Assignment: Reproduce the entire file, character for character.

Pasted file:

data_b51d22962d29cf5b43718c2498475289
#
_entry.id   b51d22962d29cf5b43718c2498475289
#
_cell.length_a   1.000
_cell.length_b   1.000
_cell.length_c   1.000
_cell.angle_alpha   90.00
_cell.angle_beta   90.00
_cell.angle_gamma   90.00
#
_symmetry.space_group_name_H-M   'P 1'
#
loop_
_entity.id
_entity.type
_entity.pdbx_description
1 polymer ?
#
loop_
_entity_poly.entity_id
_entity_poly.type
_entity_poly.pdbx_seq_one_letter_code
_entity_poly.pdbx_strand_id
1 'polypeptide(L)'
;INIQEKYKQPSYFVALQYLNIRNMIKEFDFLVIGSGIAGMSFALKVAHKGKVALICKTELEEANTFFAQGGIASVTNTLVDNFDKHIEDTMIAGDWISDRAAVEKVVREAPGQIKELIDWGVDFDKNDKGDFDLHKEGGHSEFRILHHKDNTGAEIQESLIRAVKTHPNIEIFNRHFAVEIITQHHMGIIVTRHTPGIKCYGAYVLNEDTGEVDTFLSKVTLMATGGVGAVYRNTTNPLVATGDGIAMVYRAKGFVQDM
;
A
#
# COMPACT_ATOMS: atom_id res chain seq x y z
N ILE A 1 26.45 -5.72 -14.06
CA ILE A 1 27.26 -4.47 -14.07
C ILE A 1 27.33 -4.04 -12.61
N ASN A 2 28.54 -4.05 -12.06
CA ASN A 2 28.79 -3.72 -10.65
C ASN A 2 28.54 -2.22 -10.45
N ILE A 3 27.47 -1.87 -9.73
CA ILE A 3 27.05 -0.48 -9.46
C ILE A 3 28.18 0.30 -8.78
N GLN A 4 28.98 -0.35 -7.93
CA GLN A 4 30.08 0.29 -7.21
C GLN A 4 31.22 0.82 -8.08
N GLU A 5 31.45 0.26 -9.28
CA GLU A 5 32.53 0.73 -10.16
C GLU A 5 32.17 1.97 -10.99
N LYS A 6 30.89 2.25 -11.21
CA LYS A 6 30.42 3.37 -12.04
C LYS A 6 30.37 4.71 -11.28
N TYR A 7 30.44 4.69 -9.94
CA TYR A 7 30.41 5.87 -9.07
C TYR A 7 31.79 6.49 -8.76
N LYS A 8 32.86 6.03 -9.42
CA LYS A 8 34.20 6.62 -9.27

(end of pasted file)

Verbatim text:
data_b51d22962d29cf5b43718c2498475289
#
_entry.id   b51d22962d29cf5b43718c2498475289
#
_cell.length_a   1.000
_cell.length_b   1.000
_cell.length_c   1.000
_cell.angle_alpha   90.00
_cell.angle_beta   90.00
_cell.angle_gamma   90.00
#
_symmetry.space_group_name_H-M   'P 1'
#
loop_
_entity.id
_entity.type
_entity.pdbx_description
1 polymer ?
#
loop_
_entity_poly.entity_id
_entity_poly.type
_entity_poly.pdbx_seq_one_letter_code
_entity_poly.pdbx_strand_id
1 'polypeptide(L)'
;INIQEKYKQPSYFVALQYLNIRNMIKEFDFLVIGSGIAGMSFALKVAHKGKVALICKTELEEANTFFAQGGIASVTNTLVDNFDKHIEDTMIAGDWISDRAAVEKVVREAPGQIKELIDWGVDFDKNDKGDFDLHKEGGHSEFRILHHKDNTGAEIQESLIRAVKTHPNIEIFNRHFAVEIITQHHMGIIVTRHTPGIKCYGAYVLNEDTGEVDTFLSKVTLMATGGVGAVYRNTTNPLVATGDGIAMVYRAKGFVQDM
;
A
#
# COMPACT_ATOMS: atom_id res chain seq x y z
N ILE A 1 26.45 -5.72 -14.06
CA ILE A 1 27.26 -4.47 -14.07
C ILE A 1 27.33 -4.04 -12.61
N ASN A 2 28.54 -4.05 -12.06
CA ASN A 2 28.79 -3.72 -10.65
C ASN A 2 28.54 -2.22 -10.45
N ILE A 3 27.47 -1.87 -9.73
CA ILE A 3 27.05 -0.48 -9.46
C ILE A 3 28.18 0.30 -8.78
N GLN A 4 28.98 -0.35 -7.93
CA GLN A 4 30.08 0.29 -7.21
C GLN A 4 31.22 0.82 -8.08
N GLU A 5 31.45 0.26 -9.28
CA GLU A 5 32.53 0.73 -10.16
C GLU A 5 32.17 1.97 -10.99
N LYS A 6 30.89 2.25 -11.21
CA LYS A 6 30.42 3.37 -12.04
C LYS A 6 30.37 4.71 -11.28
N TYR A 7 30.44 4.69 -9.94
CA TYR A 7 30.41 5.87 -9.07
C TYR A 7 31.79 6.49 -8.76
N LYS A 8 32.86 6.03 -9.42
CA LYS A 8 34.20 6.62 -9.27